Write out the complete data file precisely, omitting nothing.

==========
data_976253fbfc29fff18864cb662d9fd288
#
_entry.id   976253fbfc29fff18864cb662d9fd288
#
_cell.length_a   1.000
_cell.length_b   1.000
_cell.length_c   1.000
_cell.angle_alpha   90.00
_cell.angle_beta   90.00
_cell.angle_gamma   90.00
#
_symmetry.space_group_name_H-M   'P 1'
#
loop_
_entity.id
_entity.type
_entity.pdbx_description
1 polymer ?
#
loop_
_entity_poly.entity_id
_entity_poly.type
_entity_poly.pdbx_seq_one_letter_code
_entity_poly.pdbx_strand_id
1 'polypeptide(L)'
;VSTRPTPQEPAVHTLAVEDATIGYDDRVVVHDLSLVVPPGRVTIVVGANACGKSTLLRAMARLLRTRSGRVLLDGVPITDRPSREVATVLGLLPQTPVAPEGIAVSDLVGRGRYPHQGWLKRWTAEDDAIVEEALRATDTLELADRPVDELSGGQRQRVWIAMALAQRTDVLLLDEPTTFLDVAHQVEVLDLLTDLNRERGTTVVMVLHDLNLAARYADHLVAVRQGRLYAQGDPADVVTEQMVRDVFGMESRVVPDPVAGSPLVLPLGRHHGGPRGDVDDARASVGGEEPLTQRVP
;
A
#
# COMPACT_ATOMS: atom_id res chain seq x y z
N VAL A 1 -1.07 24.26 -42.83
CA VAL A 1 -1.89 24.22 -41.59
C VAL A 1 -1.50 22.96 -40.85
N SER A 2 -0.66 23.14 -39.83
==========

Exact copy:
data_976253fbfc29fff18864cb662d9fd288
#
_entry.id   976253fbfc29fff18864cb662d9fd288
#
_cell.length_a   1.000
_cell.length_b   1.000
_cell.length_c   1.000
_cell.angle_alpha   90.00
_cell.angle_beta   90.00
_cell.angle_gamma   90.00
#
_symmetry.space_group_name_H-M   'P 1'
#
loop_
_entity.id
_entity.type
_entity.pdbx_description
1 polymer ?
#
loop_
_entity_poly.entity_id
_entity_poly.type
_entity_poly.pdbx_seq_one_letter_code
_entity_poly.pdbx_strand_id
1 'polypeptide(L)'
;VSTRPTPQEPAVHTLAVEDATIGYDDRVVVHDLSLVVPPGRVTIVVGANACGKSTLLRAMARLLRTRSGRVLLDGVPITDRPSREVATVLGLLPQTPVAPEGIAVSDLVGRGRYPHQGWLKRWTAEDDAIVEEALRATDTLELADRPVDELSGGQRQRVWIAMALAQRTDVLLLDEPTTFLDVAHQVEVLDLLTDLNRERGTTVVMVLHDLNLAARYADHLVAVRQGRLYAQGDPADVVTEQMVRDVFGMESRVVPDPVAGSPLVLPLGRHHGGPRGDVDDARASVGGEEPLTQRVP
;
A
#
# COMPACT_ATOMS: atom_id res chain seq x y z
N VAL A 1 -1.07 24.26 -42.83
CA VAL A 1 -1.89 24.22 -41.59
C VAL A 1 -1.50 22.96 -40.85
N SER A 2 -0.66 23.14 -39.83